1859 – Katharine Lee Bates born, American writer, poet, academic, and social activist; her poem “America the Beautiful” became the lyrics for the song; she was one of the pioneers in creating American Literature as a field of study, teaching one of the first college courses, and writing one of the first textbooks on the subject; She co-founded Denison House, a settlement house in Boston, and worked for the rights of women, workers, people of color, immigrants, and slum dwellers; after WWI, she was active in the peace movement, and the attempts to establish the League of Nations, and she opposed American isolationism

1865 – Joseph Lister uses disinfectant during surgery for the first time

1866 – Jacinto Benavente y Martínez born, Spanish playwright who wrote 172 works; 1922 Nobel Prize for Literature; his most famous and performed work is Los intereses creados (The Bonds of Interest)

1867 – Edith Hamilton born in Germany, American author and educator, known for her books The Greek Way and Mythology

1875 – Ettore Panizza born, Argentine composer and a leading early 20thcentury conductor; most noted as a composer for his opera, Aurora, and its aria “Alta en el cielo” (High in the Sky) about the Argentine flag

1876 – Mary Roberts Rinehart born, American author and playwright, known for mystery and suspense novels, best remembered for The Circular Staircase

1877 – Thomas Edison, working on transcribing telegraphic messages, discovers recording sound directly onto cylinders to play it back, leading to the phonograph (see 2002 entry)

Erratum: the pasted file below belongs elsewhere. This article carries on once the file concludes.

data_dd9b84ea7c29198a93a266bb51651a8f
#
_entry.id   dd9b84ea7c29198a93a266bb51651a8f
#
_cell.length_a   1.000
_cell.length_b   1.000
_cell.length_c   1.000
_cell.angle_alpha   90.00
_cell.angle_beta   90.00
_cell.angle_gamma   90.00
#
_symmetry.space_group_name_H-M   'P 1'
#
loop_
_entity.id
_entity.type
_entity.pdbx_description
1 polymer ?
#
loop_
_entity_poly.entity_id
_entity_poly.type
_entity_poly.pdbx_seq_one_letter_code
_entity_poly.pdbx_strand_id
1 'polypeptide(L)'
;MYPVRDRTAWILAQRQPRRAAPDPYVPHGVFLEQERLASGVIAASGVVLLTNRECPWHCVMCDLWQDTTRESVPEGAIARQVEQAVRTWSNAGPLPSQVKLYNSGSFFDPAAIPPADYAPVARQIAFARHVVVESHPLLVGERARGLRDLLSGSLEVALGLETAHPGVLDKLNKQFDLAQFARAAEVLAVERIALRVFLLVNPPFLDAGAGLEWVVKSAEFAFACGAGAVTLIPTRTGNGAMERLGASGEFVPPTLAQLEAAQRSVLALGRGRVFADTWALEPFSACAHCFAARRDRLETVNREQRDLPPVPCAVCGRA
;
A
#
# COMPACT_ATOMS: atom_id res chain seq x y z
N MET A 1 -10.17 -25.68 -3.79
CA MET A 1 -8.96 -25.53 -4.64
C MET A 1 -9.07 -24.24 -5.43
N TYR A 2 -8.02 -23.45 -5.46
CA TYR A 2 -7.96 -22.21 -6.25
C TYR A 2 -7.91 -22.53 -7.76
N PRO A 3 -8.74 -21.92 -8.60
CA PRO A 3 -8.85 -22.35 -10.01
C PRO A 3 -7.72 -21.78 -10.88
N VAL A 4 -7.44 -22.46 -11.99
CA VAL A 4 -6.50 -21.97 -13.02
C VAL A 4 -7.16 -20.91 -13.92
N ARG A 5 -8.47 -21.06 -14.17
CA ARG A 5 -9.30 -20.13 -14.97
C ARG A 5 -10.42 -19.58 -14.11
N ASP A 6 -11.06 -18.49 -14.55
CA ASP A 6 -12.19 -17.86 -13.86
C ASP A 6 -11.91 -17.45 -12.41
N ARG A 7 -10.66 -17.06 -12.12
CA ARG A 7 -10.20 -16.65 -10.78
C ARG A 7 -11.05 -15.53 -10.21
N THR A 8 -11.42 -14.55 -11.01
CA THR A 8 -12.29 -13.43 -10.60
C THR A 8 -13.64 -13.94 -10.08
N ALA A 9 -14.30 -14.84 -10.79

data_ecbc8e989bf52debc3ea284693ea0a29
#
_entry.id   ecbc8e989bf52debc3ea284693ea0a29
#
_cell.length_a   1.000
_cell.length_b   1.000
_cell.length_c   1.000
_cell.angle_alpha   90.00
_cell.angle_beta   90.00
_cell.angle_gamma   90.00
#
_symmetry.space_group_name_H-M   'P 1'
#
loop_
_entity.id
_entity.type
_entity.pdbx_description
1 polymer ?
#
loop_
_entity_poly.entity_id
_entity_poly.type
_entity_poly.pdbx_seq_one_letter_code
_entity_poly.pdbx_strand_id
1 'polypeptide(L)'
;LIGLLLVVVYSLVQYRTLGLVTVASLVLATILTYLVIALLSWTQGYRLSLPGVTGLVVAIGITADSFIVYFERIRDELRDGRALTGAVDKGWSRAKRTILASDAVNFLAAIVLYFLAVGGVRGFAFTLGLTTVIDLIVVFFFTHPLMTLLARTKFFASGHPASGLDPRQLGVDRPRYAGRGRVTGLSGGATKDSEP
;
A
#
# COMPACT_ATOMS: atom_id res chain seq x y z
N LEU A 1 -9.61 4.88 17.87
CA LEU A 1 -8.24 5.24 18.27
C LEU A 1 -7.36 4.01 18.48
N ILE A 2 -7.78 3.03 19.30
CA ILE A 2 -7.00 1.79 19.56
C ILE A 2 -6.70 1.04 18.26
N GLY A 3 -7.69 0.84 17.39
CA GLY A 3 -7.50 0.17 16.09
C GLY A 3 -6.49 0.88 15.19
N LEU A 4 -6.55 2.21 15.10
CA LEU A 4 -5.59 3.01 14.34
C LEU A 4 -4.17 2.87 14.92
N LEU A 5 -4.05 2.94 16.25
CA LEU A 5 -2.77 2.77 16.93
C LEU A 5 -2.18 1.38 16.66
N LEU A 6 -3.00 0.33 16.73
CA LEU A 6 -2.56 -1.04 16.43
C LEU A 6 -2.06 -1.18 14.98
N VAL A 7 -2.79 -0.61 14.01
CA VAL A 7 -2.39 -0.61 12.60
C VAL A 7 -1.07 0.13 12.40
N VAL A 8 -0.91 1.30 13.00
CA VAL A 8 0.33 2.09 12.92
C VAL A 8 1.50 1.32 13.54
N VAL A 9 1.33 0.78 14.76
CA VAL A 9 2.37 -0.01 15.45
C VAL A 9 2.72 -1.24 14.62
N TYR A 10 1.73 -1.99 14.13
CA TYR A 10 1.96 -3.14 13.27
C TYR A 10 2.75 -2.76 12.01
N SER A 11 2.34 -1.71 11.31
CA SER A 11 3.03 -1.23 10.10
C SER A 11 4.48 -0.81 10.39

1879 – U.S. National Archery Association holds its first tournament in Chicago IL

1880 – Radcliffe Hall born, English poet and author; best known for her groundbreaking 1928 novel of lesbian literature, The Well of Loneliness. Though not sexually explicit, it became the subject of an obscenity trial in the United Kingdom which resulted in a ruling that all copies of the book be destroyed. Its U.S. publication is allowed only after an extended court battle

1881 – Vincent H. Bendix born, American pioneer in automotive and aviation inventor and industrialist; developer of the Bendix gear drive, leading to the electric starter

1882 – George W. Bellows born, American ‘Ashcan’ and realist painter, noted for depicting NYC urban life

Cliff Dwellers, by George Bellows – 1913

1883 – Quaggas, a subspecies of plains zebra, becomes extinct when the last one dies at the Natura Artis Magistra zoo in Amsterdam

1889 – Zerna Sharp born, American author and educator, creator of the Dick and Jane series for beginning readers

1898 – The Hawaiian flag is lowered from Iolani Palace in an elaborate annexation ceremony and replaced with the flag of the United States to signify the transfer of sovereignty from the Republic of Hawaii to the United States; six years after American planters had overthrown Queen Liliʻuokalani

1898 – The peace protocol to end the Spanish-American War is signed

1914 – Ruth Lowe born, Canadian songwriter; “I’ll Never Smile Again” and “Put Your Dreams Away”